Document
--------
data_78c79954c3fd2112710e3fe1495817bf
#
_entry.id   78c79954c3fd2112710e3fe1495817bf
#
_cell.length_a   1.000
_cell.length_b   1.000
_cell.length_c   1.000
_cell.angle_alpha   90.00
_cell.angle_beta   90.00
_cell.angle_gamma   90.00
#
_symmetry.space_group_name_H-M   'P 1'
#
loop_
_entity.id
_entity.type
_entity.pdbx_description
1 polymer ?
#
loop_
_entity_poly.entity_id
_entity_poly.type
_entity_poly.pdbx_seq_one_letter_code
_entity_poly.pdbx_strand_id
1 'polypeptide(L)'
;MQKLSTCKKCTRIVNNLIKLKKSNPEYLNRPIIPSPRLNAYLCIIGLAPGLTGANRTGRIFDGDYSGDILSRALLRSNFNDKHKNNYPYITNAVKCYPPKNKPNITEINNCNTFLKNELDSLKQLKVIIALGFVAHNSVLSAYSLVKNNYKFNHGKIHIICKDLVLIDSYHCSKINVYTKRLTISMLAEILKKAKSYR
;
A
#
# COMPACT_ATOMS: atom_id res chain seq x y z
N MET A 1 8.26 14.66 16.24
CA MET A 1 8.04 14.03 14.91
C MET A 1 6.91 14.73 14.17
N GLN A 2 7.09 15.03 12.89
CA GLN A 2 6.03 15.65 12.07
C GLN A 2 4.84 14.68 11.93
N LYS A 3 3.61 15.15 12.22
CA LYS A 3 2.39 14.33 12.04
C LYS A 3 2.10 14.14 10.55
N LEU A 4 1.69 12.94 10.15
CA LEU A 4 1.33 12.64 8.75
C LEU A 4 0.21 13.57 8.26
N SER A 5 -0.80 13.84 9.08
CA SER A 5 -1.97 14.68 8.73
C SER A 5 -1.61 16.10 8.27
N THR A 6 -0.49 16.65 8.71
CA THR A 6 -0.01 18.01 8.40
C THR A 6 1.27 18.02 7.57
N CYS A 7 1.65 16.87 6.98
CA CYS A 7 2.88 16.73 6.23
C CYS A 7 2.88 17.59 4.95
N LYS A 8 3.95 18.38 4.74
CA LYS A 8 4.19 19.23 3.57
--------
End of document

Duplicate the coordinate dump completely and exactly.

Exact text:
data_78c79954c3fd2112710e3fe1495817bf
#
_entry.id   78c79954c3fd2112710e3fe1495817bf
#
_cell.length_a   1.000
_cell.length_b   1.000
_cell.length_c   1.000
_cell.angle_alpha   90.00
_cell.angle_beta   90.00
_cell.angle_gamma   90.00
#
_symmetry.space_group_name_H-M   'P 1'
#
loop_
_entity.id
_entity.type
_entity.pdbx_description
1 polymer ?
#
loop_
_entity_poly.entity_id
_entity_poly.type
_entity_poly.pdbx_seq_one_letter_code
_entity_poly.pdbx_strand_id
1 'polypeptide(L)'
;MQKLSTCKKCTRIVNNLIKLKKSNPEYLNRPIIPSPRLNAYLCIIGLAPGLTGANRTGRIFDGDYSGDILSRALLRSNFNDKHKNNYPYITNAVKCYPPKNKPNITEINNCNTFLKNELDSLKQLKVIIALGFVAHNSVLSAYSLVKNNYKFNHGKIHIICKDLVLIDSYHCSKINVYTKRLTISMLAEILKKAKSYR
;
A
#
# COMPACT_ATOMS: atom_id res chain seq x y z
N MET A 1 8.26 14.66 16.24
CA MET A 1 8.04 14.03 14.91
C MET A 1 6.91 14.73 14.17
N GLN A 2 7.09 15.03 12.89
CA GLN A 2 6.03 15.65 12.07
C GLN A 2 4.84 14.68 11.93
N LYS A 3 3.61 15.15 12.22
CA LYS A 3 2.39 14.33 12.04
C LYS A 3 2.10 14.14 10.55
N LEU A 4 1.69 12.94 10.15
CA LEU A 4 1.33 12.64 8.75
C LEU A 4 0.21 13.57 8.26
N SER A 5 -0.80 13.84 9.08
CA SER A 5 -1.97 14.68 8.73
C SER A 5 -1.61 16.10 8.27
N THR A 6 -0.49 16.65 8.71
CA THR A 6 -0.01 18.01 8.40
C THR A 6 1.27 18.02 7.57
N CYS A 7 1.65 16.87 6.98
CA CYS A 7 2.88 16.73 6.23
C CYS A 7 2.88 17.59 4.95
N LYS A 8 3.95 18.38 4.74
CA LYS A 8 4.19 19.23 3.57